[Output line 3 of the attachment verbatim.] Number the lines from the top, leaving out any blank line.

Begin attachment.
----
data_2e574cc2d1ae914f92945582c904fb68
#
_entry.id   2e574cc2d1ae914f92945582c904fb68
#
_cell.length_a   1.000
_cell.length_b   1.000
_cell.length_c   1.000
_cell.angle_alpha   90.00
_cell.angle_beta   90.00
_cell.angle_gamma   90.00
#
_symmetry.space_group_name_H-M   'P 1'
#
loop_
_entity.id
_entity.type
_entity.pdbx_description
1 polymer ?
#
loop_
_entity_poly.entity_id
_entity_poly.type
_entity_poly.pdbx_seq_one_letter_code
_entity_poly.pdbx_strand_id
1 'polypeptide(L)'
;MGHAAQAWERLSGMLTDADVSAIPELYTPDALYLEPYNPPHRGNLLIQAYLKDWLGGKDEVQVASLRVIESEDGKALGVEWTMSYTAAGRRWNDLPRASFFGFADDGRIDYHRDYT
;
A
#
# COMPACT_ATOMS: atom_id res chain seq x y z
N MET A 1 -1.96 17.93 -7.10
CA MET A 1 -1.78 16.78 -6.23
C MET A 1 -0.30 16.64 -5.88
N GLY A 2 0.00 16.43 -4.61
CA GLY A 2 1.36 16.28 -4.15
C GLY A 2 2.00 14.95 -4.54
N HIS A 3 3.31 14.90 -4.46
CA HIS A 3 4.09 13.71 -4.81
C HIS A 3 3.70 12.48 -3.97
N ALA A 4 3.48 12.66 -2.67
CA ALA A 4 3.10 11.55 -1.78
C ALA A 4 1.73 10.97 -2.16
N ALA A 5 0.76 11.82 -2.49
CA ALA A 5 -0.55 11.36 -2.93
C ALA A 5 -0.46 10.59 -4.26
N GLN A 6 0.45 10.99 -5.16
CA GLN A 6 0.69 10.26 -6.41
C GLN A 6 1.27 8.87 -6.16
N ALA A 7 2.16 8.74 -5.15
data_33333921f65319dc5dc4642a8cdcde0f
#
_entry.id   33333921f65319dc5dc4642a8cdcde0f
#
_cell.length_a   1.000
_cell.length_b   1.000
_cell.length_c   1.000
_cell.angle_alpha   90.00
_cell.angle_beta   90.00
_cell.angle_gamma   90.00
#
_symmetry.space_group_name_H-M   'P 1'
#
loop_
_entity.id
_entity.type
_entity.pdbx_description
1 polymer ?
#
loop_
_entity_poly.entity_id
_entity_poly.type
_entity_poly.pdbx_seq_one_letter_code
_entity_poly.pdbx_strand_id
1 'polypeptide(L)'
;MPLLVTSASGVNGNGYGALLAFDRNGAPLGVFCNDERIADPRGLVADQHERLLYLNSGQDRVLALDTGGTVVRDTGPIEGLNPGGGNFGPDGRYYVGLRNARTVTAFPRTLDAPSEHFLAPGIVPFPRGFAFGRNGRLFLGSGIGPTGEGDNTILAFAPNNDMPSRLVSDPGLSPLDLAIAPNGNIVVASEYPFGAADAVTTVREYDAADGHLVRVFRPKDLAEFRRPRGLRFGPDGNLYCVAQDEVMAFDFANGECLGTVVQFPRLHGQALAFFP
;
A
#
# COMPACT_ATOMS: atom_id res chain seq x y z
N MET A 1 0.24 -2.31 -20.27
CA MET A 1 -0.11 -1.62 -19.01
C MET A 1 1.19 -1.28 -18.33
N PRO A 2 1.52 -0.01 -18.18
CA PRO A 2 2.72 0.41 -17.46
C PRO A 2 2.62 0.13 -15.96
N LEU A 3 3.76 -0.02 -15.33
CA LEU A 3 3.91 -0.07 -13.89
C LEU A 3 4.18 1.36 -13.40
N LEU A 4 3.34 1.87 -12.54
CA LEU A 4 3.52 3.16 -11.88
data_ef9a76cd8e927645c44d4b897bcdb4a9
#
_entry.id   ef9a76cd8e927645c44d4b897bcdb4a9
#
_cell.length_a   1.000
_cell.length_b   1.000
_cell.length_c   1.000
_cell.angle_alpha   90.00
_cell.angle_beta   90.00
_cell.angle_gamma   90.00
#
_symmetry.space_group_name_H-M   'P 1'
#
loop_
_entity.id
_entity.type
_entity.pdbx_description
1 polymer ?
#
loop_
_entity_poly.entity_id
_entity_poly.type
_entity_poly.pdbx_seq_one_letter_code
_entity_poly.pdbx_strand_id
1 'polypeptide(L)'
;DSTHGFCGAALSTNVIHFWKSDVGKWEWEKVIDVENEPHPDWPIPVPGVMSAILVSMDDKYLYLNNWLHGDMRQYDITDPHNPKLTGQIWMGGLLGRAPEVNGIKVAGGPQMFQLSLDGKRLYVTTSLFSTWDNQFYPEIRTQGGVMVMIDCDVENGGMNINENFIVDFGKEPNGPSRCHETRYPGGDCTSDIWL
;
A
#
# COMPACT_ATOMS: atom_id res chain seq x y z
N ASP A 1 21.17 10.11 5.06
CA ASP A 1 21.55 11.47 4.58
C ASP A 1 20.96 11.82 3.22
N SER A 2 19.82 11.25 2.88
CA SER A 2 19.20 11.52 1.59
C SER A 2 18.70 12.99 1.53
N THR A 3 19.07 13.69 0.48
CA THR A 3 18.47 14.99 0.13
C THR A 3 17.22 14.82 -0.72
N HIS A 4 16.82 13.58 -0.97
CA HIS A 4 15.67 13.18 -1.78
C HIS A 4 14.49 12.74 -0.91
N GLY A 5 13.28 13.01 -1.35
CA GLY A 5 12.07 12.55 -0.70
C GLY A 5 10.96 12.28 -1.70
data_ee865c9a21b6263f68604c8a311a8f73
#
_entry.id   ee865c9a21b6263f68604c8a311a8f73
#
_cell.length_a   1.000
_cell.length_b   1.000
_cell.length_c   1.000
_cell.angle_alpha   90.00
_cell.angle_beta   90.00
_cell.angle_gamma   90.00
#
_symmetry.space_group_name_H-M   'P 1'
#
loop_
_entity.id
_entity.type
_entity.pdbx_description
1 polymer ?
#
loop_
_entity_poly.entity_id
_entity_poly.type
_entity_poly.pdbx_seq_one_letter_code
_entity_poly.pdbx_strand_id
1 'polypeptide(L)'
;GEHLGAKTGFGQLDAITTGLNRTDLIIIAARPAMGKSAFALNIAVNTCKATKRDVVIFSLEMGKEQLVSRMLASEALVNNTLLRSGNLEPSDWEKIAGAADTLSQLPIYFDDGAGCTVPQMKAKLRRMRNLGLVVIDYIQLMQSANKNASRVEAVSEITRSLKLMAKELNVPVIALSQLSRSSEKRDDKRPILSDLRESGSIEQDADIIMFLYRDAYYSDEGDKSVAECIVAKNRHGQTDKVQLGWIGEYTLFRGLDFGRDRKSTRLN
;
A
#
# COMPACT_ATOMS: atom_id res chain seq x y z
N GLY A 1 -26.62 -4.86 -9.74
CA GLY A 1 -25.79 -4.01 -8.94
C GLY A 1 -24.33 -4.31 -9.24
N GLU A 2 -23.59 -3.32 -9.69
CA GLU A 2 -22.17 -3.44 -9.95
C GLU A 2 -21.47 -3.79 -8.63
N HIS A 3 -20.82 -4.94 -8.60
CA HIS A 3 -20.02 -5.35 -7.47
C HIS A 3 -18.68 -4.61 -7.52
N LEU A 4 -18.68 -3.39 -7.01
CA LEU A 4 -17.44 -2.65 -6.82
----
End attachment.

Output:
_entry.id   2e574cc2d1ae914f92945582c904fb68